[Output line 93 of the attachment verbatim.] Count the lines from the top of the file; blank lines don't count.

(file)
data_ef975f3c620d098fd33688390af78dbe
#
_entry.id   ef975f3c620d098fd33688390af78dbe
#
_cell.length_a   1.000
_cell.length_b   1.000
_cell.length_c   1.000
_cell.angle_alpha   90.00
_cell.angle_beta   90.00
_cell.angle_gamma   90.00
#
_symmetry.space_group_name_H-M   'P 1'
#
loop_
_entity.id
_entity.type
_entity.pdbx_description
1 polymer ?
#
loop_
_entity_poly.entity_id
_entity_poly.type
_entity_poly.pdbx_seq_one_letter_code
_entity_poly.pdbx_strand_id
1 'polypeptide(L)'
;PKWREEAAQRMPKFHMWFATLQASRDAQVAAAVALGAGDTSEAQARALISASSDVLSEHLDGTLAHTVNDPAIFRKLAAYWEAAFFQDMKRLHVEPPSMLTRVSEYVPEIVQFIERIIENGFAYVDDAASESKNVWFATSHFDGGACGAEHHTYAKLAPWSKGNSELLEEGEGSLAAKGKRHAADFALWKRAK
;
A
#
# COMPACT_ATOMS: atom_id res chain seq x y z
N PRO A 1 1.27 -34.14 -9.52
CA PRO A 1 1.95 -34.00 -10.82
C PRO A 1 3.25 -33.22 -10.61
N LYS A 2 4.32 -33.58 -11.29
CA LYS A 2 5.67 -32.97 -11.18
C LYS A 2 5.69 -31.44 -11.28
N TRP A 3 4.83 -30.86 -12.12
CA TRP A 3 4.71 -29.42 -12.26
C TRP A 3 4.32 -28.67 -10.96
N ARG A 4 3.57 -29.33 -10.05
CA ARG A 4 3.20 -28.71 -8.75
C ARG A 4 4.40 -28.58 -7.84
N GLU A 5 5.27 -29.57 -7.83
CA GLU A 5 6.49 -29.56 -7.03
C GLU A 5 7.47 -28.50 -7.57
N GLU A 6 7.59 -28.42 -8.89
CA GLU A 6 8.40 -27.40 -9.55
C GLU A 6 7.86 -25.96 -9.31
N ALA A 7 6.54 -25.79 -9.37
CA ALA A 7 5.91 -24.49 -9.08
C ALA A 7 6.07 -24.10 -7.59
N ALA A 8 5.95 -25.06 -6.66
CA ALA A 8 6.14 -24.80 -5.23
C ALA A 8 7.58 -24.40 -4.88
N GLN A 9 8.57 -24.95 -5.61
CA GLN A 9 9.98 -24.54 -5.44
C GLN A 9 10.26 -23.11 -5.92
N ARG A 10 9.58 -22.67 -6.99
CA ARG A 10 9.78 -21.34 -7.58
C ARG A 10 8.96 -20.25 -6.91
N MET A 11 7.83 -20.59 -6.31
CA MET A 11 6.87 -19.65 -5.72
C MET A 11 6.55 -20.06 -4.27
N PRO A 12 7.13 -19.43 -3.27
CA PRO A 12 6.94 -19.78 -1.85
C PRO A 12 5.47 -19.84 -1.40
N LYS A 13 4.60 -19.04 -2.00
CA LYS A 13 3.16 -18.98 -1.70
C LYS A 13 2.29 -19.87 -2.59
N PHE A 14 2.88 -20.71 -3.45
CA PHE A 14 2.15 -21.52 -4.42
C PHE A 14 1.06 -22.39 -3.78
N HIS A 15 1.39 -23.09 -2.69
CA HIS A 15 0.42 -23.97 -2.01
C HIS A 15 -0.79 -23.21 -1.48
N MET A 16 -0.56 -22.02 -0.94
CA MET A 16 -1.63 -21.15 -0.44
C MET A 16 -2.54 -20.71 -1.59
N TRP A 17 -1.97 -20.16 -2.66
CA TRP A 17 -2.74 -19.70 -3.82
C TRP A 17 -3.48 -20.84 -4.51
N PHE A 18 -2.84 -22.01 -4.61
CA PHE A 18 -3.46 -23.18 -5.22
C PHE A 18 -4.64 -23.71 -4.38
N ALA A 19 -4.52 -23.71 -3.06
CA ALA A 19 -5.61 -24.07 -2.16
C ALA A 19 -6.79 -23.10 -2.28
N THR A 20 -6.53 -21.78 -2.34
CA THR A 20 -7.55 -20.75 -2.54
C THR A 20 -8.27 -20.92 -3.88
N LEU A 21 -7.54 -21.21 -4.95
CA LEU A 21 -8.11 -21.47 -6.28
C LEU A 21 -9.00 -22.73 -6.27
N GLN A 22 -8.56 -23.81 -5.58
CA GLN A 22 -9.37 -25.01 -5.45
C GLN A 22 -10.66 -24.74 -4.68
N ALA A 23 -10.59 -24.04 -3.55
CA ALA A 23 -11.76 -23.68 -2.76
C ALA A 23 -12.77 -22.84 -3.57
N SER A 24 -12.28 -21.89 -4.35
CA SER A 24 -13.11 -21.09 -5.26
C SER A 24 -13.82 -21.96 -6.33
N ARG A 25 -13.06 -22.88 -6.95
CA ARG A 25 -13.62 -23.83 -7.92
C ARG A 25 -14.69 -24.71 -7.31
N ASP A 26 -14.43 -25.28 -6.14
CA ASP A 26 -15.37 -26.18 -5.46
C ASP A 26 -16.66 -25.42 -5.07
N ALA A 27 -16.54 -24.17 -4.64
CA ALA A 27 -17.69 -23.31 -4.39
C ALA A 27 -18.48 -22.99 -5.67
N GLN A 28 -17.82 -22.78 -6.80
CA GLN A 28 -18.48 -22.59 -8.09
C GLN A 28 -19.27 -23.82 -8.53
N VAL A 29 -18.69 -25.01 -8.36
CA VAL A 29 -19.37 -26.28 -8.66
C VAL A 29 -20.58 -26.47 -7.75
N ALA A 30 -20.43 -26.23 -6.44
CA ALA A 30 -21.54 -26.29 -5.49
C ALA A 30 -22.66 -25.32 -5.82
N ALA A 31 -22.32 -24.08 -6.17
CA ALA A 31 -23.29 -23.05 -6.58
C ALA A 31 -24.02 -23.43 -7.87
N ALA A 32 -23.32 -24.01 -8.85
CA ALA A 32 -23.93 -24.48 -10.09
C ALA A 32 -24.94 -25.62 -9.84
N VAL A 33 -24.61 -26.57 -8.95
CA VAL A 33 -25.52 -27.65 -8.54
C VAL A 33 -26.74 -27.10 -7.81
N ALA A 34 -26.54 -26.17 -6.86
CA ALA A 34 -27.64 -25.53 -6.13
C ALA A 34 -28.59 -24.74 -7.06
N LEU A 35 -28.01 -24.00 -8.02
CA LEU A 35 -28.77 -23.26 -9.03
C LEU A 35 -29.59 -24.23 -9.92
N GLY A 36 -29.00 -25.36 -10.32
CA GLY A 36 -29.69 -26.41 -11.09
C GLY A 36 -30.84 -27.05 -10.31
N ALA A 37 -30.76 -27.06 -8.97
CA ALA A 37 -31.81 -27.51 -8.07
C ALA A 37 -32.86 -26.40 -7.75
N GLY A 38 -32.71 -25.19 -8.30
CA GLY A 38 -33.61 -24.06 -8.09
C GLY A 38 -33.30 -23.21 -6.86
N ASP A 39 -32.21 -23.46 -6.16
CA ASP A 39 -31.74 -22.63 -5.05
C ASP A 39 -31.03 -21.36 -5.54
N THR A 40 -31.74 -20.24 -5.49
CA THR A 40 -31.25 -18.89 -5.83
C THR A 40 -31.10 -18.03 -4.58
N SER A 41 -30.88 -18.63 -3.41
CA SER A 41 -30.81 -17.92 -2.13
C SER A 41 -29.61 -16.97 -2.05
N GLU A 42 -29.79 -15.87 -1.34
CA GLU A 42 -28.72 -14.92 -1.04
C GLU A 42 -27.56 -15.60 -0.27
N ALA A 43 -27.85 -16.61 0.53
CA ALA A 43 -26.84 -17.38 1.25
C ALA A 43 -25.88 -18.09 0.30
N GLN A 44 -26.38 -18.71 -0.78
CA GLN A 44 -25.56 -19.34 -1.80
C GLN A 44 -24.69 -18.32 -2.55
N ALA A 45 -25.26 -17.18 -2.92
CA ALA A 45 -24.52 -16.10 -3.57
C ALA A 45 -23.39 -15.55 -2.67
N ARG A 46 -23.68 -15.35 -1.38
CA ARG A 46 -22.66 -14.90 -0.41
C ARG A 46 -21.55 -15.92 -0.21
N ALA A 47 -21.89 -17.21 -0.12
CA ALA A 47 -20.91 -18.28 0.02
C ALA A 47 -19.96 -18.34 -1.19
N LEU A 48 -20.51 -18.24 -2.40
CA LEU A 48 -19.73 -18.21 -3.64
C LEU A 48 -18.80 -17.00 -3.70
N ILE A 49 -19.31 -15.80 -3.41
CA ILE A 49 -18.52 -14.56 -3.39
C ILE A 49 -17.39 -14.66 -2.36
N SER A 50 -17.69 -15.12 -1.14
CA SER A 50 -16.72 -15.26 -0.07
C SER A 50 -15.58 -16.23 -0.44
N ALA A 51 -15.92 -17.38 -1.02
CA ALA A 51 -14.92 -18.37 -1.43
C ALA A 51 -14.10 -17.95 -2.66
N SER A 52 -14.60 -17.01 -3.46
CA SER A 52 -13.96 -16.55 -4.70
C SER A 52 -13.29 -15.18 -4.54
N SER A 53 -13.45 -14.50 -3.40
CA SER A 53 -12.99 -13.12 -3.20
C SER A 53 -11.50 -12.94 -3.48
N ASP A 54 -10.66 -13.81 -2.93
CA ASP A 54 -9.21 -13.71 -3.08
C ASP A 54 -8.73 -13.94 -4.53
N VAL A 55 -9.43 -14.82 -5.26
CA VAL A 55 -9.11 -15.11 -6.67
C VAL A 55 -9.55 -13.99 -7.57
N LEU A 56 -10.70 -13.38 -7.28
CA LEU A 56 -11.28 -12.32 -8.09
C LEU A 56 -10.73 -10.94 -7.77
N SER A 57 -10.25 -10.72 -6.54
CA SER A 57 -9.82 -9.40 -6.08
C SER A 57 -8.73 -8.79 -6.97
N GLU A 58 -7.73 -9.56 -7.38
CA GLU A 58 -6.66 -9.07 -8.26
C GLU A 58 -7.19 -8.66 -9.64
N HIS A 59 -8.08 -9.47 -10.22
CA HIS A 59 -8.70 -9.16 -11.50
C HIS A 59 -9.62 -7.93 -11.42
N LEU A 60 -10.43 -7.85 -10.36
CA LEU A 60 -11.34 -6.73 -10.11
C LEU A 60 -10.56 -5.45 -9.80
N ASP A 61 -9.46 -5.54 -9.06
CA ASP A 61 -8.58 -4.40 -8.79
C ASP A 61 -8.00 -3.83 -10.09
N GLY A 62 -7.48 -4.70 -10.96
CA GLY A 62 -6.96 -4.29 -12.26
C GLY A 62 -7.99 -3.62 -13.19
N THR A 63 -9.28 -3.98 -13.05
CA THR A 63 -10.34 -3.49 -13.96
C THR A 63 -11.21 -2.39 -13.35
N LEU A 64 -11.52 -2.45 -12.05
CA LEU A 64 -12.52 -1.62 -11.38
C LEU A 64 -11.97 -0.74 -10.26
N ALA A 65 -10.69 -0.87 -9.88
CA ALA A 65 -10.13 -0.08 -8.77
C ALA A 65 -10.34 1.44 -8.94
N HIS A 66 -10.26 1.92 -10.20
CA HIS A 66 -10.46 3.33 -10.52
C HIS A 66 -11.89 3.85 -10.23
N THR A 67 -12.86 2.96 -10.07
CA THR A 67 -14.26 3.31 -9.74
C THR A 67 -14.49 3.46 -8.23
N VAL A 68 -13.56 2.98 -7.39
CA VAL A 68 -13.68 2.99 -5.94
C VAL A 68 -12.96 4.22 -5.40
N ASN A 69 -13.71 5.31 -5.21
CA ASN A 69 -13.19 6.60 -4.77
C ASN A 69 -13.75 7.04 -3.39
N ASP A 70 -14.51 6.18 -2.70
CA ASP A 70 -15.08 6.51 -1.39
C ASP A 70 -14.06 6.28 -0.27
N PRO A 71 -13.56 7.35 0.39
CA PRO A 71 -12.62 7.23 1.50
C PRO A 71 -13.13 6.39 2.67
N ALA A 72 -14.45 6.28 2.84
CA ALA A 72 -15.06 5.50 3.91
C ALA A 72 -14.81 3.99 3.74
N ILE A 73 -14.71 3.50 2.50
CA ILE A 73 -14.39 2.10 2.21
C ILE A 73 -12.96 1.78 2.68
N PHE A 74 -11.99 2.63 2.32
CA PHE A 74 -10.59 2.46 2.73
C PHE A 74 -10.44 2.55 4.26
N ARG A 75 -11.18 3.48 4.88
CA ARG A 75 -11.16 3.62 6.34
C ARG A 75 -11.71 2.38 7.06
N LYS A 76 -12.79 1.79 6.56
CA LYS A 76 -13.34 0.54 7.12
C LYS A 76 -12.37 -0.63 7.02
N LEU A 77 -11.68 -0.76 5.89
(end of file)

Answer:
C LEU A 21 -9.00 -22.73 -6.27